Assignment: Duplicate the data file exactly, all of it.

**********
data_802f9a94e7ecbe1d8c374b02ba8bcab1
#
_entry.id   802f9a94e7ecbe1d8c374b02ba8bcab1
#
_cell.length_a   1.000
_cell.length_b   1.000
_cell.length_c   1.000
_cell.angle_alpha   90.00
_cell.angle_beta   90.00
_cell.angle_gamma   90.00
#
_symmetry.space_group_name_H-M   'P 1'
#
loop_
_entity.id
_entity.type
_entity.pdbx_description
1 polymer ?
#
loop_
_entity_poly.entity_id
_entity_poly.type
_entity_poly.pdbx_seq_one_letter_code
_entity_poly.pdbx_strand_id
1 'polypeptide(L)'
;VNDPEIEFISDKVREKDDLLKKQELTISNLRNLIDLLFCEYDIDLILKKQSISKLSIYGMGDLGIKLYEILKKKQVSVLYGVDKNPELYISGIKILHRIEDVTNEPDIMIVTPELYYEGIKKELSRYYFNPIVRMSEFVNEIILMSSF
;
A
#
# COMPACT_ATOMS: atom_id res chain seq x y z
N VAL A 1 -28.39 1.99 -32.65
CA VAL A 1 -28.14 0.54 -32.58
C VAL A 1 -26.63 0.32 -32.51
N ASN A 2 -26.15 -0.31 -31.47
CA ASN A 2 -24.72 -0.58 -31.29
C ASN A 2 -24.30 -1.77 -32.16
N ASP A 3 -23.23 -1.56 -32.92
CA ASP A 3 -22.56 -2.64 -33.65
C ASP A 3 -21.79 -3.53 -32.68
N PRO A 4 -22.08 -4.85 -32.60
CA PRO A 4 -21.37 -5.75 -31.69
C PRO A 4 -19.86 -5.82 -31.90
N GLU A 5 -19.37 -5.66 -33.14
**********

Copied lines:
data_802f9a94e7ecbe1d8c374b02ba8bcab1
#
_entry.id   802f9a94e7ecbe1d8c374b02ba8bcab1
#
_cell.length_a   1.000
_cell.length_b   1.000
_cell.length_c   1.000
_cell.angle_alpha   90.00
_cell.angle_beta   90.00
_cell.angle_gamma   90.00
#
_symmetry.space_group_name_H-M   'P 1'
#
loop_
_entity.id
_entity.type
_entity.pdbx_description
1 polymer ?
#
loop_
_entity_poly.entity_id
_entity_poly.type
_entity_poly.pdbx_seq_one_letter_code
_entity_poly.pdbx_strand_id
1 'polypeptide(L)'
;VNDPEIEFISDKVREKDDLLKKQELTISNLRNLIDLLFCEYDIDLILKKQSISKLSIYGMGDLGIKLYEILKKKQVSVLYGVDKNPELYISGIKILHRIEDVTNEPDIMIVTPELYYEGIKKELSRYYFNPIVRMSEFVNEIILMSSF
;
A
#
# COMPACT_ATOMS: atom_id res chain seq x y z
N VAL A 1 -28.39 1.99 -32.65
CA VAL A 1 -28.14 0.54 -32.58
C VAL A 1 -26.63 0.32 -32.51
N ASN A 2 -26.15 -0.31 -31.47
CA ASN A 2 -24.72 -0.58 -31.29
C ASN A 2 -24.30 -1.77 -32.16
N ASP A 3 -23.23 -1.56 -32.92
CA ASP A 3 -22.56 -2.64 -33.65
C ASP A 3 -21.79 -3.53 -32.68
N PRO A 4 -22.08 -4.85 -32.60
CA PRO A 4 -21.37 -5.75 -31.69
C PRO A 4 -19.86 -5.82 -31.90
N GLU A 5 -19.37 -5.66 -33.14